Mission Statement

Translations of the Mission Statement were published as the first Issue's Introduction.

The word colloquium is interpreted as “discussion, interview, meeting, parley, conversation”, and these terms already contain the essence of what this journal is about: We would like to provide a multilingual (virtual) space for academic voices from different backgrounds to encounter each other, exchange ideas and experiences, negotiate theories and critical approaches in a process of communication and transformation that extends beyond the immediate participants, and that reverberates in the groups and societies that form its context. As an Open Access journal, Colloquium: New Philologies is freely available to everyone, and this is also to be understood as a statement inviting and supporting a concept of open, participatory, and free science transcending the limits of disciplines, cultures, and languages.

Founded in the Alps-Adriatic region, gifted and haunted alike by its very special historical and sociocultural situation as the point of intersection between Germanic, Romance, and Slavic cultures, this mission is rooted in the experiences of generations of the local population that had to navigate between various linguistic, cultural, and political systems as part of their everyday lives. Meeting, conversation and fair exchange have been crucial to overcoming existing boundaries, and this is why Colloquium: New Philologies aims at promoting these experiences academically. The conversation facilitated by the journal takes place on three levels, that also serve as a structural principle: Perspectives, where essays and opinion pieces open up new points of view and approaches following the spirit of rethinking the traditional into new philologies; Discourses, which present and clarify positions in academic debate; and Results, a forum for professional, academic papers that are published in a double blind, peer-reviewed process.

All of this contributes to the endeavor of establishing Colloquium: New Philologies on the critical and scientific radar, bringing together the traditional disciplines of linguistics, literary studies, and cultural studies in a polymorphous and polyphonous school of thinking, acting, and doing as well as communicating research.

Within the traditional discipline of linguistics, contributions focusing mainly on sociolinguistics and critical analysis are invited. In particular, we encourage empirical research such as corpus-based studies, historical linguistics, and field linguistics contributions. In terms of the more applied branches of this traditional discipline, we welcome papers concentrating on language testing and teaching and innovative methodology in applied linguistics.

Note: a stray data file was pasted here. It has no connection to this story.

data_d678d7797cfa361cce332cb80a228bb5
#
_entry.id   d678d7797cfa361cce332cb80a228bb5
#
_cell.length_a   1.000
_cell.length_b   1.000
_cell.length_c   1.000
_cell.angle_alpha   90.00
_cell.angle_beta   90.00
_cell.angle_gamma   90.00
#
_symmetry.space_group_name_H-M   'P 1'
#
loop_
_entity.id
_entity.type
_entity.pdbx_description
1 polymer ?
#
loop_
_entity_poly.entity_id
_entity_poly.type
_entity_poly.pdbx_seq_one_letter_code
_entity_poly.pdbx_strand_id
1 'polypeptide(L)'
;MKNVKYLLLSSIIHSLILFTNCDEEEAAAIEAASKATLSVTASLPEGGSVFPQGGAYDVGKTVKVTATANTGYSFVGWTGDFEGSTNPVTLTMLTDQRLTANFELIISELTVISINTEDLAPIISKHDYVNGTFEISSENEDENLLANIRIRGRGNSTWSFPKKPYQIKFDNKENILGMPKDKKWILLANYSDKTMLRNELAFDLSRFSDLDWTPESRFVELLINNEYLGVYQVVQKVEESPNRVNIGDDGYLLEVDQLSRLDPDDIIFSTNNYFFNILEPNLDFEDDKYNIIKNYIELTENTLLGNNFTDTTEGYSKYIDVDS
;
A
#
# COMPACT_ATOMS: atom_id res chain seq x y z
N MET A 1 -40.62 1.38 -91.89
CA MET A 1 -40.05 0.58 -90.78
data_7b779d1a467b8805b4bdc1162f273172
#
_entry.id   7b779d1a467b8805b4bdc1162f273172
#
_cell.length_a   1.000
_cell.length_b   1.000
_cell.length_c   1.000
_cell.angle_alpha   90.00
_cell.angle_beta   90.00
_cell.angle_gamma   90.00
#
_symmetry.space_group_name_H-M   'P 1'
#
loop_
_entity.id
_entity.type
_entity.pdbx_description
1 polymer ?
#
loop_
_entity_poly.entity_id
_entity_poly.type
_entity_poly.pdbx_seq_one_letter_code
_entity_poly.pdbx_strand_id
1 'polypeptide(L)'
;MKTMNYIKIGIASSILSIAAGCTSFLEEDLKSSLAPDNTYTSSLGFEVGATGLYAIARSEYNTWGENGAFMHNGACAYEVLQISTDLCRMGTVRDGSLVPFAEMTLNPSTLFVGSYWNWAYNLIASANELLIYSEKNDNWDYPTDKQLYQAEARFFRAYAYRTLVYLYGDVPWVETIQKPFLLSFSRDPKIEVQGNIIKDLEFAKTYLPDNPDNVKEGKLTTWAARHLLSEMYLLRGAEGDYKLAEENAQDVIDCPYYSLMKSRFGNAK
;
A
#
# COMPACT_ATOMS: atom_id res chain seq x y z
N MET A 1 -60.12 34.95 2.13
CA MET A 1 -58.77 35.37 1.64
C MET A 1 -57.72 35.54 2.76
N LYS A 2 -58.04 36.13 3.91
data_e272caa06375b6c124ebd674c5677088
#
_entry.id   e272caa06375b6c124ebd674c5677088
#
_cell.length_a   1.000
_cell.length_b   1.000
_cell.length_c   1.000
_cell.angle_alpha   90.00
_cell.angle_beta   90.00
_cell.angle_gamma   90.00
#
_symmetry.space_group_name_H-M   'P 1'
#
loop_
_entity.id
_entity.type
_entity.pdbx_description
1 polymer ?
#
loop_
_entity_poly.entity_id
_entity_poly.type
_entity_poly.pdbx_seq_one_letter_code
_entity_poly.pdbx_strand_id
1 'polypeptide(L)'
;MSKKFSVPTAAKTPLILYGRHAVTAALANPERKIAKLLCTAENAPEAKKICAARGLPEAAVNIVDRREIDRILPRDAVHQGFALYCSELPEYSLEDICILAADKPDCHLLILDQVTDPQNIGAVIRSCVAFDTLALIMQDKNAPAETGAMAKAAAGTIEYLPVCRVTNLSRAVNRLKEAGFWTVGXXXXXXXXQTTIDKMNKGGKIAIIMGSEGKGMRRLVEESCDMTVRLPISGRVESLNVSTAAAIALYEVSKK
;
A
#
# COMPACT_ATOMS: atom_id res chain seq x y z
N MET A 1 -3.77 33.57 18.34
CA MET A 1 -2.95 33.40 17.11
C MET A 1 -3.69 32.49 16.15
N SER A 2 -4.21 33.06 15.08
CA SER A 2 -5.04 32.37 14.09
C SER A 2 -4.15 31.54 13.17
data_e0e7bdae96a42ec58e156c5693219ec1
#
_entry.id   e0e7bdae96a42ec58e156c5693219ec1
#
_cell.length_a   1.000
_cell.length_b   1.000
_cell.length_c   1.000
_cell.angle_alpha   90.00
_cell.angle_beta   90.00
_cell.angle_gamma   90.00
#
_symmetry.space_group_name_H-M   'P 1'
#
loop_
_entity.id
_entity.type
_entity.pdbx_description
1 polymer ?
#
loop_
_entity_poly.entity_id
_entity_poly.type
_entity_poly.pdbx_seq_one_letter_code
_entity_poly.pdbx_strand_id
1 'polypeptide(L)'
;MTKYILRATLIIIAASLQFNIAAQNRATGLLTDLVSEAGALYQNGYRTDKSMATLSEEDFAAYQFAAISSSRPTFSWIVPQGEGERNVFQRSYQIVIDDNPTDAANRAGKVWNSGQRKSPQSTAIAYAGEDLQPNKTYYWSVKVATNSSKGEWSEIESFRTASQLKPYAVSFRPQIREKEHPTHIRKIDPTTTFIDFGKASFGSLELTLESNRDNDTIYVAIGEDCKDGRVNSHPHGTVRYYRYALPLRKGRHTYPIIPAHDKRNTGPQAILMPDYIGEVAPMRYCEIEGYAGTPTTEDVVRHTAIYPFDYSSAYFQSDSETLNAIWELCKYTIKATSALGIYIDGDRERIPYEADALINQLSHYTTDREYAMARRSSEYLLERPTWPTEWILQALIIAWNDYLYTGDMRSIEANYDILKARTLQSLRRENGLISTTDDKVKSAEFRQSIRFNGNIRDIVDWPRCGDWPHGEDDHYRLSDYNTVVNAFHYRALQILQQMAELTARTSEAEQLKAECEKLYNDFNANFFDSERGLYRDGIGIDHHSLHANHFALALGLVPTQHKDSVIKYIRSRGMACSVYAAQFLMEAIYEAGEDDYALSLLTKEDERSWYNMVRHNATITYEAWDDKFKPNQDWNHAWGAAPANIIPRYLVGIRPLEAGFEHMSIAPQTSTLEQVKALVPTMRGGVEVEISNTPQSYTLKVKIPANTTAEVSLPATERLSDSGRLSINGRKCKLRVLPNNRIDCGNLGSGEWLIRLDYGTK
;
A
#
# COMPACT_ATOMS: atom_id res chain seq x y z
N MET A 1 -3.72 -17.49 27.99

The traditional disciplines of literary studies, and cultural studies on a thematic level invite contributions that thematise and critically discuss border experiences and in-between states, including reflections on the nature and functions of frontiers and boundaries, third spaces, hybridity, the other, the self, and the opportunities they offer for the construction of identities as well as queer and transgender, trans- and posthumanist, inter- and transcultural discourses. Another focus of the journal seen through these two disciplines is on processes of disintegration and reconstitution, of emancipation and transformation. The dia- and plurilogical idea of the colloquium is understood by us to be a constructive and creative alternative to Empire and its destructive and restrictive hegemonial monologues. It is about speaking with each other, not at each other. It is about responsible, multilateral participation, not im- or explicitly violent, unilateral victimisation. This opens up the fields of Post-Colonial discourses, or even Post-Imperial ones, but also reaches beyond that towards new concepts of language, signification, and meaning-making in general.

Finally, as environments are linguistically classified in different ways, both culturally and cognitively, understanding the various experiences that influence these classifications is crucial for us to be able to account for the different modes of the human condition expressed by language that socially constructs us. The focus on different voices we speak in, different discourses formed by our cultural environments, and expanding into all possible experiences we are privileged to live through, will give us a unique insight into the language properties defining each of the codes we possess and use.

As an online Open Access journal, we take our mission from the conceptual and thematic even into the formal dimension of media. We invite contributions not only as texts, but also audio, video, or multimedial artefacts to open up new spaces of experience on an intellectual as well as sensual level. While language is an essential tool for conversation, cultural and technological changes have affected the ways we connect to each other and how we develop and transform ideas, as new channels have been added to the creation and exchange of meaning.